Dividend stocks appear set to outperform high-yield bonds in the U.S. in all economic scenarios other than a recession.
O ur U.S. Investment Strategy service performed a scenario analysis comparing the prospective return performance of dividend stocks and high-yield bonds. While the total return to dividend stocks shows a wider range of outcomes, they manage to outperform high-yield bonds in three of the four scenarios. It is only in the “mild recession” case that the S&P Dividend Aristocrats (DA) index underperforms. This is consistent with the historical tendency for relative returns to be directional with the overall market.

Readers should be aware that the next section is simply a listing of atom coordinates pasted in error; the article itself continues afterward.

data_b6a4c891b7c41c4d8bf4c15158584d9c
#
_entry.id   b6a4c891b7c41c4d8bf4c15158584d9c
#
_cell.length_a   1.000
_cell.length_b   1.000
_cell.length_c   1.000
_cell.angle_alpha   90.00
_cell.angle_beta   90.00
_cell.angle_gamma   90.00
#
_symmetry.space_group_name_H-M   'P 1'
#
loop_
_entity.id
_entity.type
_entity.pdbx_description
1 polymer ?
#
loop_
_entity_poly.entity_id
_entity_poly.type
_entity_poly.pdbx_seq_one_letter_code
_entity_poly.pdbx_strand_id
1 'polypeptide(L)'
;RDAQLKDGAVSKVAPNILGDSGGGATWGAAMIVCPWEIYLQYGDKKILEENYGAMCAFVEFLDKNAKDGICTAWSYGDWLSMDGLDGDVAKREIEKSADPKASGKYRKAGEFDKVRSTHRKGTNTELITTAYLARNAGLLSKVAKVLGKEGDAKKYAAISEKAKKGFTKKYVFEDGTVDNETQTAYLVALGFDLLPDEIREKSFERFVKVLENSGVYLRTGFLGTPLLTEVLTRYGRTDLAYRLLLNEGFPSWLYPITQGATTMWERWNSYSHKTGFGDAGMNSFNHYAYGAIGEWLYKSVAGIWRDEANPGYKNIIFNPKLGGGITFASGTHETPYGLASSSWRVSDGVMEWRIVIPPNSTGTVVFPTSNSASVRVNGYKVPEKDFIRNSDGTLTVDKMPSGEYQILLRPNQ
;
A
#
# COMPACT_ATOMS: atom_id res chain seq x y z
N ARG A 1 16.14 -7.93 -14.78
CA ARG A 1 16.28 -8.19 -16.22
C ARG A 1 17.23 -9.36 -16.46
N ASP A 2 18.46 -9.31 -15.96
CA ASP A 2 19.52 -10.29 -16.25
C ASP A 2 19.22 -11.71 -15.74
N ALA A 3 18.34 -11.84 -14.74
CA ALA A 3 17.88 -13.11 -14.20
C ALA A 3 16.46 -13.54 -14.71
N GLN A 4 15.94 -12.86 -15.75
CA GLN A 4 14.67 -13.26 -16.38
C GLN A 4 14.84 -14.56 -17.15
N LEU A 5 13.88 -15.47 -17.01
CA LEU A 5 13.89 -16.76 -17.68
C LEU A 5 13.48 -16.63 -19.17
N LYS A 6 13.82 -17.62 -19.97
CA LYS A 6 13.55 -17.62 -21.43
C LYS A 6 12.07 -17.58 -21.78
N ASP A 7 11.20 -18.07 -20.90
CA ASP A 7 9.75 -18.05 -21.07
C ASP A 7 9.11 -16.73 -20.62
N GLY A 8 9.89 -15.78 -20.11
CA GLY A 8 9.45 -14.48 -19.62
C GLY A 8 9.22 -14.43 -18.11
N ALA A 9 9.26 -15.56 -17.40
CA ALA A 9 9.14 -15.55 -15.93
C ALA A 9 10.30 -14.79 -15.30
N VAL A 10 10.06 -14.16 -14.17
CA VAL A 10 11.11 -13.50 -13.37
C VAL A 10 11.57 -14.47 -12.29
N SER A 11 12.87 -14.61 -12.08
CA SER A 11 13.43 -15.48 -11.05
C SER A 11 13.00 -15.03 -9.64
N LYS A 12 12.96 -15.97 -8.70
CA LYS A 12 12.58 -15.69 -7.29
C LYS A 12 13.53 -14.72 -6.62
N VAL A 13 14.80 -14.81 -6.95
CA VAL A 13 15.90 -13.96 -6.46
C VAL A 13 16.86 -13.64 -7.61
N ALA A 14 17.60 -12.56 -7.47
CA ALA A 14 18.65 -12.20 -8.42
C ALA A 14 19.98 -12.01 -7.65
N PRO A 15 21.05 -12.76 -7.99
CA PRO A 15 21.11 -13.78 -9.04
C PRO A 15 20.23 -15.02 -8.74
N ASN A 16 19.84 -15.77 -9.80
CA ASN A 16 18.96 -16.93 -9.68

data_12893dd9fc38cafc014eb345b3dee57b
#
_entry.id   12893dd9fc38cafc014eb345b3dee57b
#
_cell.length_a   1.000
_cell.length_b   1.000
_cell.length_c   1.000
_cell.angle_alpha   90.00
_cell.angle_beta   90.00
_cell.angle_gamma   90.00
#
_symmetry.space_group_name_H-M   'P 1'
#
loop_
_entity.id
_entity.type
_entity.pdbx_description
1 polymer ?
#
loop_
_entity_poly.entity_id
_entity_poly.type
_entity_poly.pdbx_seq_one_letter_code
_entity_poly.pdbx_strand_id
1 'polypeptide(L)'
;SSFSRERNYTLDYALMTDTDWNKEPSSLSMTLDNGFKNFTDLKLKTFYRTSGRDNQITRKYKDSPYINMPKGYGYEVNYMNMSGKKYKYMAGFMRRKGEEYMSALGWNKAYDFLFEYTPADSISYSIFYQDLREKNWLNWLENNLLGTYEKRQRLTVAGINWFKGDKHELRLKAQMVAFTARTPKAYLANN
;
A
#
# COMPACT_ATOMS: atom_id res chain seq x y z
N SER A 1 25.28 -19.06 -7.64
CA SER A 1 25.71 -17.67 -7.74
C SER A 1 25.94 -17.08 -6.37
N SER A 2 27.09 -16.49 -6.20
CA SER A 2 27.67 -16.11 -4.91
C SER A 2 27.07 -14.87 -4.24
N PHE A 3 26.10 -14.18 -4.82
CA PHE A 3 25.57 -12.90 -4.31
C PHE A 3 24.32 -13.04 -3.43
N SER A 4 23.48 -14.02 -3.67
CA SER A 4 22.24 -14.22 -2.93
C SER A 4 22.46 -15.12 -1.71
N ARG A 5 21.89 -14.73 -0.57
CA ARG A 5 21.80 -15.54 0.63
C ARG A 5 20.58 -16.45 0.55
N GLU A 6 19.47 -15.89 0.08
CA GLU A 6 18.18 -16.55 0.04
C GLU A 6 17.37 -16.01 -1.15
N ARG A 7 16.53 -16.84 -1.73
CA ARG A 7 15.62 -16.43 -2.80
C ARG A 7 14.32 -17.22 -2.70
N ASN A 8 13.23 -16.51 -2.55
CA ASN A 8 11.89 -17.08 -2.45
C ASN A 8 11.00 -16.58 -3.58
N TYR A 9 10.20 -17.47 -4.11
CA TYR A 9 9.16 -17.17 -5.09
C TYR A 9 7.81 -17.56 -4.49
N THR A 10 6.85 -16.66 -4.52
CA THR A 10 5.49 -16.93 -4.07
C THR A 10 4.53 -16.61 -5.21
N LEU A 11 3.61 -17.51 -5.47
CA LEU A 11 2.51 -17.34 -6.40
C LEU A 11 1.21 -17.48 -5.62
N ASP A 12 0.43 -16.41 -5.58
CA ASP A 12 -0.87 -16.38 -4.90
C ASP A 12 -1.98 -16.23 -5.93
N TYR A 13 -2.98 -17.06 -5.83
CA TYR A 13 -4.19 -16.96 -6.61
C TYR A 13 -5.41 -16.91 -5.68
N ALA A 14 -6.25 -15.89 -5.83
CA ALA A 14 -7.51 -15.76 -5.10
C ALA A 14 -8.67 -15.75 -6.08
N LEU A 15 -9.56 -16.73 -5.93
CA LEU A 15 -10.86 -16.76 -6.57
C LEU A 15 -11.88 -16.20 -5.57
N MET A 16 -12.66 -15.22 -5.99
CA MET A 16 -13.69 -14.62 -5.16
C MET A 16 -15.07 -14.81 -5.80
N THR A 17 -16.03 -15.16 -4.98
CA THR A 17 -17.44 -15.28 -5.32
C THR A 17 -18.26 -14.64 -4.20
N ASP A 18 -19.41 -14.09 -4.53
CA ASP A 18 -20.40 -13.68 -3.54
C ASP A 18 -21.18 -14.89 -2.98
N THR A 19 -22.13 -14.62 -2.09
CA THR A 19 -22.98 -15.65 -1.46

Two main factors are behind the DA index outperformance in most scenarios.
- First, the starting point for valuation favors dividend stocks over speculative-grade bonds. The junk index outperformed the DA index in the early 1990s, during a sluggish economic recovery, but the high-yield index began the period with a yield of 17.5%. With a yield of 7% today, there is obviously much less room for capital gains.
- Second, the relative performance trend is generally directional, with sizeable declines in the DA index usually required for junk to outperform. The DA index is made up of companies that have lower leverage, higher returns on capital and stronger cash flows, and these higher quality firms are better suited to weather the business cycle.
Bottom Line: Dividend stocks should outperform high-yield corporate bonds as long as the economy is growing, even if very slowly.